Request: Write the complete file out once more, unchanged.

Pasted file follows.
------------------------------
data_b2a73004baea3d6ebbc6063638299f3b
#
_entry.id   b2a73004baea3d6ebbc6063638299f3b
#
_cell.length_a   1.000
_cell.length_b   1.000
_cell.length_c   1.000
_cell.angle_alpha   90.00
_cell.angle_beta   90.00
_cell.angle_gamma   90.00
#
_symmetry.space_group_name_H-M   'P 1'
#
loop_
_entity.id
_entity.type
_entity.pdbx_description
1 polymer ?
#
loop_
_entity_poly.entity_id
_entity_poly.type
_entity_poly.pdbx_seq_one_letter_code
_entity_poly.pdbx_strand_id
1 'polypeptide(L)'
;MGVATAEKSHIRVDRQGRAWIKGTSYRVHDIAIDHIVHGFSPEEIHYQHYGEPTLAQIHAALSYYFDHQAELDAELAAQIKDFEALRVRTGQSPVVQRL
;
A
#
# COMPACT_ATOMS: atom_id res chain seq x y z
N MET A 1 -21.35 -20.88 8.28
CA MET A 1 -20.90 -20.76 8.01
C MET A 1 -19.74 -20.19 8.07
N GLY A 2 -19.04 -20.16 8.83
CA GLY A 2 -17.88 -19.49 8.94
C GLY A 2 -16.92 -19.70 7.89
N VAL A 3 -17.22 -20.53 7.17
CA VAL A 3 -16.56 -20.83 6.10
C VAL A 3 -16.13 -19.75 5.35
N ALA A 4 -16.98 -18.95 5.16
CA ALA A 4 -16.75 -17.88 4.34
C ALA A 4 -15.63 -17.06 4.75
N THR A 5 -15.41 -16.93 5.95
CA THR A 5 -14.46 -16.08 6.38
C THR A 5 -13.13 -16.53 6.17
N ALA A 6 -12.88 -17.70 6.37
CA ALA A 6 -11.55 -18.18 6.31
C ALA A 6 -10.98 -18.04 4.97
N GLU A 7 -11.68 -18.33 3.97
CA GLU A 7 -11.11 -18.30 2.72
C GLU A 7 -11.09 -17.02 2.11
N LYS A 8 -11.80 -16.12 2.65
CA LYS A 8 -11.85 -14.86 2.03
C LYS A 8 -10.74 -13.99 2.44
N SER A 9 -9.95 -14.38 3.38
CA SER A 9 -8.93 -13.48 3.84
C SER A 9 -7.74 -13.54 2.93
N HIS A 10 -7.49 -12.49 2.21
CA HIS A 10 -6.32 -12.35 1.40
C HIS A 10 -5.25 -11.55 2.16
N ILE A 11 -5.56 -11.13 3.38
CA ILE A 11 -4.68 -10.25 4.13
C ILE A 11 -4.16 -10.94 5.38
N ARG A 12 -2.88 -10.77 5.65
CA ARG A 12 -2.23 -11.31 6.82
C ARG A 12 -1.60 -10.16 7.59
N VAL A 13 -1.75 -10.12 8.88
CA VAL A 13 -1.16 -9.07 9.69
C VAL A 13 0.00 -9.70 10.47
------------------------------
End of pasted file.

data_b2a73004baea3d6ebbc6063638299f3b
#
_entry.id   b2a73004baea3d6ebbc6063638299f3b
#
_cell.length_a   1.000
_cell.length_b   1.000
_cell.length_c   1.000
_cell.angle_alpha   90.00
_cell.angle_beta   90.00
_cell.angle_gamma   90.00
#
_symmetry.space_group_name_H-M   'P 1'
#
loop_
_entity.id
_entity.type
_entity.pdbx_description
1 polymer ?
#
loop_
_entity_poly.entity_id
_entity_poly.type
_entity_poly.pdbx_seq_one_letter_code
_entity_poly.pdbx_strand_id
1 'polypeptide(L)'
;MGVATAEKSHIRVDRQGRAWIKGTSYRVHDIAIDHIVHGFSPEEIHYQHYGEPTLAQIHAALSYYFDHQAELDAELAAQIKDFEALRVRTGQSPVVQRL
;
A
#
# COMPACT_ATOMS: atom_id res chain seq x y z
N MET A 1 -21.35 -20.88 8.28
CA MET A 1 -20.90 -20.76 8.01
C MET A 1 -19.74 -20.19 8.07
N GLY A 2 -19.04 -20.16 8.83
CA GLY A 2 -17.88 -19.49 8.94
C GLY A 2 -16.92 -19.70 7.89
N VAL A 3 -17.22 -20.53 7.17
CA VAL A 3 -16.56 -20.83 6.10
C VAL A 3 -16.13 -19.75 5.35
N ALA A 4 -16.98 -18.95 5.16
CA ALA A 4 -16.75 -17.88 4.34
C ALA A 4 -15.63 -17.06 4.75
N THR A 5 -15.41 -16.93 5.95
CA THR A 5 -14.46 -16.08 6.38
C THR A 5 -13.13 -16.53 6.17
N ALA A 6 -12.88 -17.70 6.37
CA ALA A 6 -11.55 -18.18 6.31
C ALA A 6 -10.98 -18.04 4.97
N GLU A 7 -11.68 -18.33 3.97
CA GLU A 7 -11.11 -18.30 2.72
C GLU A 7 -11.09 -17.02 2.11
N LYS A 8 -11.80 -16.12 2.65
CA LYS A 8 -11.85 -14.86 2.03
C LYS A 8 -10.74 -13.99 2.44
N SER A 9 -9.95 -14.38 3.38
CA SER A 9 -8.93 -13.48 3.84
C SER A 9 -7.74 -13.54 2.93
N HIS A 10 -7.49 -12.49 2.21
CA HIS A 10 -6.32 -12.35 1.40
C HIS A 10 -5.25 -11.55 2.16
N ILE A 11 -5.56 -11.13 3.38
CA ILE A 11 -4.68 -10.25 4.13
C ILE A 11 -4.16 -10.94 5.38
N ARG A 12 -2.88 -10.77 5.65
CA ARG A 12 -2.23 -11.31 6.82
C ARG A 12 -1.60 -10.16 7.59
N VAL A 13 -1.75 -10.12 8.88
CA VAL A 13 -1.16 -9.07 9.69
C VAL A 13 0.00 -9.70 10.47